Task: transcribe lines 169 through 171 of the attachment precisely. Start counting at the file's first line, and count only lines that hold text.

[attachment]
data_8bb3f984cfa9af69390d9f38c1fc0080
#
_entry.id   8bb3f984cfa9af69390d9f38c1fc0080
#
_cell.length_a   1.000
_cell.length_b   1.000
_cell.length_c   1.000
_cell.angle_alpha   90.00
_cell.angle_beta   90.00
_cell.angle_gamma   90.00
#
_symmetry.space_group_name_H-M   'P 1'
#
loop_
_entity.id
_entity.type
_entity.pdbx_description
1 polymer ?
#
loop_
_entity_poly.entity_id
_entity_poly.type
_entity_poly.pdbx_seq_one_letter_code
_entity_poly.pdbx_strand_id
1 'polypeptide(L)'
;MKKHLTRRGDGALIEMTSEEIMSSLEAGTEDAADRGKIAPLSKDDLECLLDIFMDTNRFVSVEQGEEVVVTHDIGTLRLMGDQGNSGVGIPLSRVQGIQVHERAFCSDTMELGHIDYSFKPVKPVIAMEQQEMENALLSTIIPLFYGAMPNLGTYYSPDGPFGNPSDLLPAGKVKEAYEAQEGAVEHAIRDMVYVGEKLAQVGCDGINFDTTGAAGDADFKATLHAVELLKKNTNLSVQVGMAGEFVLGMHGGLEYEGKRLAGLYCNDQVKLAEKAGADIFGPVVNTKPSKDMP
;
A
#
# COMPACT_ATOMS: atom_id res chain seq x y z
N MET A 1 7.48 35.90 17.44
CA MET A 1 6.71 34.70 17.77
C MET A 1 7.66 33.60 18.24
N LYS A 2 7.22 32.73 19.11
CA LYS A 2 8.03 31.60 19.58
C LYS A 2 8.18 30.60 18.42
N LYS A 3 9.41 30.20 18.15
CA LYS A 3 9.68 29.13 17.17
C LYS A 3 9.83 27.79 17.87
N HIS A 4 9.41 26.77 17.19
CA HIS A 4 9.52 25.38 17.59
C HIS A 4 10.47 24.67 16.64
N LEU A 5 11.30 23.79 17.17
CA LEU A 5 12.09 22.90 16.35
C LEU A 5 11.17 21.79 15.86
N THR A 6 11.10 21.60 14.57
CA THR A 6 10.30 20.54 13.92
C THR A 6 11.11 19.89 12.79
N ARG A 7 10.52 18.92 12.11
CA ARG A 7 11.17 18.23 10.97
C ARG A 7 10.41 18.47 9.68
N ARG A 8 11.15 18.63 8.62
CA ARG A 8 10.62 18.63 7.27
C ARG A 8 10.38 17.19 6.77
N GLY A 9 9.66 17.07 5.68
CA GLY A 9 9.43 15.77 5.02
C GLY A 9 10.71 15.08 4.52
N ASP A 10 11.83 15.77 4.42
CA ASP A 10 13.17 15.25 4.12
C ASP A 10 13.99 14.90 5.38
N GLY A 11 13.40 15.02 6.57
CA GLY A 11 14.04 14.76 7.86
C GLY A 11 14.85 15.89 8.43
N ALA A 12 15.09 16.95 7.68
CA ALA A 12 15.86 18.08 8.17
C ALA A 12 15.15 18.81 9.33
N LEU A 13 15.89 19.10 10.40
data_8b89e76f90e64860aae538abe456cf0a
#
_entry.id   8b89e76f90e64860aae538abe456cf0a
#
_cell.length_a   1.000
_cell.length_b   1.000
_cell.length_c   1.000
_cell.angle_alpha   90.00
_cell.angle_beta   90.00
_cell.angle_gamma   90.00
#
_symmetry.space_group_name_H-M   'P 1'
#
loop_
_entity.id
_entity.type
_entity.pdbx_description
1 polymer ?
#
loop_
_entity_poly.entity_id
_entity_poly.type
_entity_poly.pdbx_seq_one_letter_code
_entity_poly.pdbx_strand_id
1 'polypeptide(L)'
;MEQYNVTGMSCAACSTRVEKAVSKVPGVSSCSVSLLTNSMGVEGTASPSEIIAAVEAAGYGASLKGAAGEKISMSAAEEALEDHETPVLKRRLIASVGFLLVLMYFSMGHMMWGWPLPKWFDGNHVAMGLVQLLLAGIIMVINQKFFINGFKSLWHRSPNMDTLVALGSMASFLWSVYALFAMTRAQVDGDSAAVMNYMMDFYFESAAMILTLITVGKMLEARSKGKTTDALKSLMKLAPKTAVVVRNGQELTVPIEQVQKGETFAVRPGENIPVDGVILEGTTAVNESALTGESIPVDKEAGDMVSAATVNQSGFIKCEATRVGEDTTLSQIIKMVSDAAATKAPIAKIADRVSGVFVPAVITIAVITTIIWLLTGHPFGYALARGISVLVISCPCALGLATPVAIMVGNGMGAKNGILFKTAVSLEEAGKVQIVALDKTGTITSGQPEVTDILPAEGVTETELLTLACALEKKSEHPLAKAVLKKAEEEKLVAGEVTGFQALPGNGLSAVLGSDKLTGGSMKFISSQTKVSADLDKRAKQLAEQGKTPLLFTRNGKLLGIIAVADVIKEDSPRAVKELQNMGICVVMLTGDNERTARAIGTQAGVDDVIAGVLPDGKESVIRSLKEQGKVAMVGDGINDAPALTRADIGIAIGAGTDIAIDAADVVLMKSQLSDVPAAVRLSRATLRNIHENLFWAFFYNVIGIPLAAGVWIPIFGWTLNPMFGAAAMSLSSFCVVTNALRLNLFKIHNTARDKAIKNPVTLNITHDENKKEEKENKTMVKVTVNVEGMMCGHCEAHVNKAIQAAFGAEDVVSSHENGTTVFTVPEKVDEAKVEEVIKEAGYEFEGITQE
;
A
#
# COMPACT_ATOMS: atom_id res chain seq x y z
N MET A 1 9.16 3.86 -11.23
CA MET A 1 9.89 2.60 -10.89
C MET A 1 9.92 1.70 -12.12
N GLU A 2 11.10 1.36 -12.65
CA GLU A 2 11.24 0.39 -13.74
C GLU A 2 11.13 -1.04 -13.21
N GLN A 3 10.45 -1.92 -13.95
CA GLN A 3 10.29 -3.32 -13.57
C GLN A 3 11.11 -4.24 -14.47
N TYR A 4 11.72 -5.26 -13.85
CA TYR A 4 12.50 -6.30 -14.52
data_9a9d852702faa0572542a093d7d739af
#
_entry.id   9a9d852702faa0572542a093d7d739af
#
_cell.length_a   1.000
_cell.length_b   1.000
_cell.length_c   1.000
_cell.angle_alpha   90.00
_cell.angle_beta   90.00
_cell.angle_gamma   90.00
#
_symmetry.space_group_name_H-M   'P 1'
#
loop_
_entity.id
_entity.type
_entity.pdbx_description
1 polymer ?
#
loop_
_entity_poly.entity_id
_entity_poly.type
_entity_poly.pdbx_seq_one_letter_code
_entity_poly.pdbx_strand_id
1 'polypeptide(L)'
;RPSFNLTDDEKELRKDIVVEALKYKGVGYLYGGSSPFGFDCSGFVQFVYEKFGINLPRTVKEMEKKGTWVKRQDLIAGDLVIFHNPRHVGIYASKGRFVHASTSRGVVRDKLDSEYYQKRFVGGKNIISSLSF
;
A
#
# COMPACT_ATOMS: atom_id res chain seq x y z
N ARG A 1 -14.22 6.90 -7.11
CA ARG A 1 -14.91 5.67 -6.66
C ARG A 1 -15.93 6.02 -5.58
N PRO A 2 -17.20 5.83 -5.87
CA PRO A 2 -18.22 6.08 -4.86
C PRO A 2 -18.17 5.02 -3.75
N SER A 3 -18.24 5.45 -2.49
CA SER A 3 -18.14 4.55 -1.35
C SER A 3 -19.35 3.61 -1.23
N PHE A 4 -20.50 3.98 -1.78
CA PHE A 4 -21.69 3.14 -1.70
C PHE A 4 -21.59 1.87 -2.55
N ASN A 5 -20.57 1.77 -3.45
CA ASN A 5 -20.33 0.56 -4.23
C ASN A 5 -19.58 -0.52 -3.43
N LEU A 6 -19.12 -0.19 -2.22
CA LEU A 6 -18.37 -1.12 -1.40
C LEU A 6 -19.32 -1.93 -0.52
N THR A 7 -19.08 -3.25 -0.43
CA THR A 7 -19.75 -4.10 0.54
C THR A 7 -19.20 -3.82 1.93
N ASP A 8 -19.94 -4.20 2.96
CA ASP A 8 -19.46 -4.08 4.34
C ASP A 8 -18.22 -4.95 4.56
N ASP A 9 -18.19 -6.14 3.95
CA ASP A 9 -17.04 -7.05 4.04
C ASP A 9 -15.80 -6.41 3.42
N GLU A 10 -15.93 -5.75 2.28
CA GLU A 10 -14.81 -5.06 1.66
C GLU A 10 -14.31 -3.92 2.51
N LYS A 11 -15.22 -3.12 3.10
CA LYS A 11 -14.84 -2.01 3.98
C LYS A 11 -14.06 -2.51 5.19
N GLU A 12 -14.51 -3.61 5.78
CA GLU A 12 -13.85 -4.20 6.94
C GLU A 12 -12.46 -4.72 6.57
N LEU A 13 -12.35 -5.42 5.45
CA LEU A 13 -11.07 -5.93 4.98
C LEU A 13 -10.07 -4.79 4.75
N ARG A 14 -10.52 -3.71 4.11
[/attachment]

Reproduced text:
N LYS A 11 -15.22 -3.12 3.10
CA LYS A 11 -14.84 -2.01 3.98
C LYS A 11 -14.06 -2.51 5.19